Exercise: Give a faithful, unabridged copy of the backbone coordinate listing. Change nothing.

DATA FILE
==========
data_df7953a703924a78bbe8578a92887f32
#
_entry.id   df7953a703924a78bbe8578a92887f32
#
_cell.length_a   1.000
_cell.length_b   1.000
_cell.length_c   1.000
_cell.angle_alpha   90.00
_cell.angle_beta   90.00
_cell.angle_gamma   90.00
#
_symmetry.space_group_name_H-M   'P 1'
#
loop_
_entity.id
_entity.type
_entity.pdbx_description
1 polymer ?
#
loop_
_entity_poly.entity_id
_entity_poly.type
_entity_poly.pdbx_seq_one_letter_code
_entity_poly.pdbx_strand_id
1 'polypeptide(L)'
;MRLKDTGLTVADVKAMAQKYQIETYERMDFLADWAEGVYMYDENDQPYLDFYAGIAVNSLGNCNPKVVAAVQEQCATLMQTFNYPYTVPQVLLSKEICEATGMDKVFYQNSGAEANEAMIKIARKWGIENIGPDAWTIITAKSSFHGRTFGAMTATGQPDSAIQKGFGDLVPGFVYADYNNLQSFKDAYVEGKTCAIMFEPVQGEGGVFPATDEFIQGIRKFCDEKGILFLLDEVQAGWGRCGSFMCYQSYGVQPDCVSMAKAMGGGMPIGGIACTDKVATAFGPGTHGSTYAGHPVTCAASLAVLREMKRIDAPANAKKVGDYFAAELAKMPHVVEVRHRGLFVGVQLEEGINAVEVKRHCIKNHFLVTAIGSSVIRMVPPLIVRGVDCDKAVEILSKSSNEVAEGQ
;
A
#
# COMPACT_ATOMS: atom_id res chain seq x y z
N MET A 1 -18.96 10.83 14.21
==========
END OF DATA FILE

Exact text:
data_df7953a703924a78bbe8578a92887f32
#
_entry.id   df7953a703924a78bbe8578a92887f32
#
_cell.length_a   1.000
_cell.length_b   1.000
_cell.length_c   1.000
_cell.angle_alpha   90.00
_cell.angle_beta   90.00
_cell.angle_gamma   90.00
#
_symmetry.space_group_name_H-M   'P 1'
#
loop_
_entity.id
_entity.type
_entity.pdbx_description
1 polymer ?
#
loop_
_entity_poly.entity_id
_entity_poly.type
_entity_poly.pdbx_seq_one_letter_code
_entity_poly.pdbx_strand_id
1 'polypeptide(L)'
;MRLKDTGLTVADVKAMAQKYQIETYERMDFLADWAEGVYMYDENDQPYLDFYAGIAVNSLGNCNPKVVAAVQEQCATLMQTFNYPYTVPQVLLSKEICEATGMDKVFYQNSGAEANEAMIKIARKWGIENIGPDAWTIITAKSSFHGRTFGAMTATGQPDSAIQKGFGDLVPGFVYADYNNLQSFKDAYVEGKTCAIMFEPVQGEGGVFPATDEFIQGIRKFCDEKGILFLLDEVQAGWGRCGSFMCYQSYGVQPDCVSMAKAMGGGMPIGGIACTDKVATAFGPGTHGSTYAGHPVTCAASLAVLREMKRIDAPANAKKVGDYFAAELAKMPHVVEVRHRGLFVGVQLEEGINAVEVKRHCIKNHFLVTAIGSSVIRMVPPLIVRGVDCDKAVEILSKSSNEVAEGQ
;
A
#
# COMPACT_ATOMS: atom_id res chain seq x y z
N MET A 1 -18.96 10.83 14.21